Nathan Knox couldn’t stop thinking of the silence that existed in Yosemite Valley in the early morning hours. He enjoyed rising early and watching the nocturnal animals finish their foraging, he, sleeping until the middle of the day. There was the ripple of the Merced River as it slipped through the valley almost quiet at times with little flurries of white water now and then. Granite and water was everywhere a primal place. The falls were never far away and the roar of water crashing down was like music.

This morning all he could hear was the ringing of telephones and varying degrees of noisy chatter in the background, doors slammed and a robbery suspect noisily hacked every two minutes, like he was about to cough up a lung. Homicide was bad. Finding a murderer and connecting it with a victim took care and methodical investigation; luck might be involved too. A homicide with body parts presented a whole different problem.

“Somebody give that man a cough drop,” yelled Nathan pointing at the robbery suspect. Except for the phones the room fell silent for several seconds at his outburst.

“Hey, Nate,” injected Art. “Your wife forget to make you coffee this morning? You’re acting like Mr. Grouch this morning.”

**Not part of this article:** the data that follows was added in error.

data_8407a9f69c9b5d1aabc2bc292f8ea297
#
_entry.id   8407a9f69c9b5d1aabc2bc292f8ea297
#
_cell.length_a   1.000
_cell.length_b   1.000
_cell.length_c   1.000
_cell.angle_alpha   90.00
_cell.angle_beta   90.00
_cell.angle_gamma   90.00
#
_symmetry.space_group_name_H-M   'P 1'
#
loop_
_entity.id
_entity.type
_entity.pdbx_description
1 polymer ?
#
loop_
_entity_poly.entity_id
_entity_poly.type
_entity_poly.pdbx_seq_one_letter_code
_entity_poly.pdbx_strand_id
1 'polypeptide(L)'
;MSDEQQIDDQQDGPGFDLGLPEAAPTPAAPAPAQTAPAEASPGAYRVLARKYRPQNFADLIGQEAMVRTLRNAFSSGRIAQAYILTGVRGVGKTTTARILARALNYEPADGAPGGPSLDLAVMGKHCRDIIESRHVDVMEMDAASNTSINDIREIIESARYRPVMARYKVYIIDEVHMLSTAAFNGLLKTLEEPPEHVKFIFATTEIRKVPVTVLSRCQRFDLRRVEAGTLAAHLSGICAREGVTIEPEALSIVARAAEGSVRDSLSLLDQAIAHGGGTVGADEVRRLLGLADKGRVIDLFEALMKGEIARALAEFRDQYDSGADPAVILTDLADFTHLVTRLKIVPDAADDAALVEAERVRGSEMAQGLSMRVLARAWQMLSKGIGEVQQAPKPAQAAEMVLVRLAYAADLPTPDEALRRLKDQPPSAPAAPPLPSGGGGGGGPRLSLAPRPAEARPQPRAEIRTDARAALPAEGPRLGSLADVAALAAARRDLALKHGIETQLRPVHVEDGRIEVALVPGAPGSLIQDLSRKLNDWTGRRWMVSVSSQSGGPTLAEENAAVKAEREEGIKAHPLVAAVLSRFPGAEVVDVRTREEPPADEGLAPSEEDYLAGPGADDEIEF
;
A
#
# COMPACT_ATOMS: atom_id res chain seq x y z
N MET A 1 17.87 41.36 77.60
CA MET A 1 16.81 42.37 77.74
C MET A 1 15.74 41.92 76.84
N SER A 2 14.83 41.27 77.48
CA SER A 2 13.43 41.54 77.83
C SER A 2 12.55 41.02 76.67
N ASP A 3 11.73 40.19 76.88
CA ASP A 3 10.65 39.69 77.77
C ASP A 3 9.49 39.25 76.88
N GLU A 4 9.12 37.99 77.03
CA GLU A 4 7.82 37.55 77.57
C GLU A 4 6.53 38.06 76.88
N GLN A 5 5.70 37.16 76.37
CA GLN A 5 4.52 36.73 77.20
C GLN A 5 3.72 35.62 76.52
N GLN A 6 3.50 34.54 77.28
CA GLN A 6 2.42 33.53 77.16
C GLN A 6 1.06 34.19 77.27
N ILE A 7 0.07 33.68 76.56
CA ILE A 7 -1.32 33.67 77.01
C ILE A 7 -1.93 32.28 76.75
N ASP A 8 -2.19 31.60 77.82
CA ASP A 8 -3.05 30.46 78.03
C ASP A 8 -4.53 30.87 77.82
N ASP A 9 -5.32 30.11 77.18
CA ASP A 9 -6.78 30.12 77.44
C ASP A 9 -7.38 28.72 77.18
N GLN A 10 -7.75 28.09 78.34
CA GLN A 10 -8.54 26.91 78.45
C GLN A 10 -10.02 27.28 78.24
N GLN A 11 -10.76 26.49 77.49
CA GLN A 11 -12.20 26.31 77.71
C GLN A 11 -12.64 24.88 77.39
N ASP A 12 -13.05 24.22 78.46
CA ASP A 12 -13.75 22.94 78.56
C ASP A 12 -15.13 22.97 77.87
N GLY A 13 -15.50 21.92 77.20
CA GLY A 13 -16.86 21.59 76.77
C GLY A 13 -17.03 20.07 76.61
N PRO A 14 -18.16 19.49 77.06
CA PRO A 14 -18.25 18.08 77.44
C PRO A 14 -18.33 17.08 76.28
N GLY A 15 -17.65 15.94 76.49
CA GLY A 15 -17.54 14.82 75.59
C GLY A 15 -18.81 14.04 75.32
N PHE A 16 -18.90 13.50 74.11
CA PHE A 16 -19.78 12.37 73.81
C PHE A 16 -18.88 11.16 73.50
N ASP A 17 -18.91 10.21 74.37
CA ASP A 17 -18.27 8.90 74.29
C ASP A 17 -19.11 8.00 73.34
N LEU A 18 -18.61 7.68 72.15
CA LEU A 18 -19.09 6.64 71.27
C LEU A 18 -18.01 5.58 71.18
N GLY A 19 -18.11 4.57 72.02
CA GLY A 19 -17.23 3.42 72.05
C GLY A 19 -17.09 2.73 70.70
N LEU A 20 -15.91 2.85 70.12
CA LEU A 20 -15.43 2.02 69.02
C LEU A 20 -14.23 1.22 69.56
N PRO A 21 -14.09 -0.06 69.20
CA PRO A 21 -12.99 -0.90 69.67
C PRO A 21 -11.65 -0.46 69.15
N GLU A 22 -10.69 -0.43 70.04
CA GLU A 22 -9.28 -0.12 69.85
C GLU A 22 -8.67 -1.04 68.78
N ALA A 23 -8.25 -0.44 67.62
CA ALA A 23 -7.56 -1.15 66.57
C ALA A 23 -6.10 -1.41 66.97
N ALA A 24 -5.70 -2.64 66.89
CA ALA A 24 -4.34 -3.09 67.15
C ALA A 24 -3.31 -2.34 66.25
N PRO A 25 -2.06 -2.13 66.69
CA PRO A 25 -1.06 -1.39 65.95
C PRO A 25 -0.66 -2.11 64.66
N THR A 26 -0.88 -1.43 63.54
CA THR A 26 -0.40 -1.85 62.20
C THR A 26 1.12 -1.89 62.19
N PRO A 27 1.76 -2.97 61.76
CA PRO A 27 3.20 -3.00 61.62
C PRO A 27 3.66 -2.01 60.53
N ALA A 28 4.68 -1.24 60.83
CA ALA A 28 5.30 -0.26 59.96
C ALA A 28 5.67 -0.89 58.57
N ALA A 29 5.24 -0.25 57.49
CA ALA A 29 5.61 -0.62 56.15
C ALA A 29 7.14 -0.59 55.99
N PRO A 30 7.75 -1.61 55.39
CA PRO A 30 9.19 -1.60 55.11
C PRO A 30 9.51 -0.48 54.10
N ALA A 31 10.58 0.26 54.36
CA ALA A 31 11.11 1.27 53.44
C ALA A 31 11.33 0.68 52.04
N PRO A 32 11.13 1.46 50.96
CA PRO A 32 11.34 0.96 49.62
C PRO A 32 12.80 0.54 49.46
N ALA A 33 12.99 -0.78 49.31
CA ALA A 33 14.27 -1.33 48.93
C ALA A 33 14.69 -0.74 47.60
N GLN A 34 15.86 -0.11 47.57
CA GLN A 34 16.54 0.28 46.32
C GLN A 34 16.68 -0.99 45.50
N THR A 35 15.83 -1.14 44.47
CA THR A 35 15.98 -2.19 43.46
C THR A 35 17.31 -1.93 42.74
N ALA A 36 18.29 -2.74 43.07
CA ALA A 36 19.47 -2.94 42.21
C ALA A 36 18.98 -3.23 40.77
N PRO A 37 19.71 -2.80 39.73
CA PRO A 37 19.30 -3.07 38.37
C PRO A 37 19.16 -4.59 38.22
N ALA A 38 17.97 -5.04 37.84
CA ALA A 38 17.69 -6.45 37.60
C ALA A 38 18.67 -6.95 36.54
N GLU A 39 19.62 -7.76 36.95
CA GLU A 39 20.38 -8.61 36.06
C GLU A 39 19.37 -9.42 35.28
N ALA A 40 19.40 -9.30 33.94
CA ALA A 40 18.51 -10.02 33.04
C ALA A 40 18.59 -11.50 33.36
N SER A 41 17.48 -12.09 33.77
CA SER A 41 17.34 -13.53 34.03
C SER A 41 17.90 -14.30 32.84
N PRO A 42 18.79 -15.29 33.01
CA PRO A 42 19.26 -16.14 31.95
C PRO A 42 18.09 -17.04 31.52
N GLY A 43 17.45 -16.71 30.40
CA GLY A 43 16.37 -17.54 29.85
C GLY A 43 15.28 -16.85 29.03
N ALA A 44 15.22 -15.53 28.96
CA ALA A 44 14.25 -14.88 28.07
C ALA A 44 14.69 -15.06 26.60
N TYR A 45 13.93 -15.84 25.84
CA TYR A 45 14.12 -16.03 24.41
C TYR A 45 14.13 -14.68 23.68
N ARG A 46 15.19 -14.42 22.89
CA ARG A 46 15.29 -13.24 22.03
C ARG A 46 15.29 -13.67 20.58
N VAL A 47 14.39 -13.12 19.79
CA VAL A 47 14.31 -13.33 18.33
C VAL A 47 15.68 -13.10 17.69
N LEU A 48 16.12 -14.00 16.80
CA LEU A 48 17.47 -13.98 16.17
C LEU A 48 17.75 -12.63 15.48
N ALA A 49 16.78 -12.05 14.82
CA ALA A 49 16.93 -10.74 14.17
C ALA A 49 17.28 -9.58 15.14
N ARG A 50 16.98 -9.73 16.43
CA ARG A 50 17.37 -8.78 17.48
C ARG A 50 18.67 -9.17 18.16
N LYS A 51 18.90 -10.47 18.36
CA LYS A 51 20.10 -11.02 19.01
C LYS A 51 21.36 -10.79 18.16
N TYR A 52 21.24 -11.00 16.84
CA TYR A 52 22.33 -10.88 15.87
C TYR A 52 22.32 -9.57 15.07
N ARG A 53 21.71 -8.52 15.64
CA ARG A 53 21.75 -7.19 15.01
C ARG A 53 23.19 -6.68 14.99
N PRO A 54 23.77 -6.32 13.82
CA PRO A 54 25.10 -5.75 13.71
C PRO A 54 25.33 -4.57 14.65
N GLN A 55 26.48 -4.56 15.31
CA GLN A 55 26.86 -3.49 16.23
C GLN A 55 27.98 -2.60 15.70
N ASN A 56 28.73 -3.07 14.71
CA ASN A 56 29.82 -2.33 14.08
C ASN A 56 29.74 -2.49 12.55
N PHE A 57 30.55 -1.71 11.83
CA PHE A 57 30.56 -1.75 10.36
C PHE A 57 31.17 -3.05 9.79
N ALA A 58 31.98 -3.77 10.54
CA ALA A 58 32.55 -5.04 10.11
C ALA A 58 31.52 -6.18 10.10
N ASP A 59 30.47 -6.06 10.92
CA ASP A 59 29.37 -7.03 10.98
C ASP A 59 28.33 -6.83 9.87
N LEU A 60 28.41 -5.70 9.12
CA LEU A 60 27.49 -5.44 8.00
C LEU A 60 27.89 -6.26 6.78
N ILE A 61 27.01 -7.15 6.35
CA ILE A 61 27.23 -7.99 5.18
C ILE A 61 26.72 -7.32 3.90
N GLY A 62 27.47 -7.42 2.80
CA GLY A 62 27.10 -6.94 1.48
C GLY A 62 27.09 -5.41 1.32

Was Nathan really being grouchy? Perhaps. The thought of wide-open places with sounds of nature made his place of business unbearable.

“Art, have you ever stopped and just listened? The noise in this place reminds me of the futility of our job, yelling, screaming, constant bickering between good and evil. The noise solves nothing; sometime we solve nothing yet the world still turns and the water falls still roar, No arguments or accusations of anything just the earth doing what it does best.”

“Huh?” replied Art.

“Never mind,” returned Nathan. “Just something on my mind, I can’t shake. Anyway, did we get anything on that boxcar?”

The boxcar with the meat and dead body came from Nevada, though there was a stop in between to pick up the porkers, the beef originating further east. The manifest for Maltesta Meat was reasonably accurate, give or take a side of beef, not surprising, no mention of human body parts. An all-points bulletin was put out for any missing person between Nevada and San Francisco with no results to date. There is no guarantee the victim came from anywhere near these places but it was the best bet we had. Henry said it was he couldn’t tell how long the subject had been dead since refrigeration halted the decomposition, making it impossible to gage. He had ascertained the sex of the victim, adult male, the age and other vital stats unavailable, blood type O, the most common.

“Stay on the wires to see if anyone comes up missing, Art,” said Nathan. “I’d be willing to bet our guy was somehow linked with an organized crime group. It reeks of thugs putting a hit on someone.”

“You ever wonder if that meat company could have just ground up the guy in hamburger?” suggested Art. “I mean that would be a perfect way to get rid of a body when you think of it.”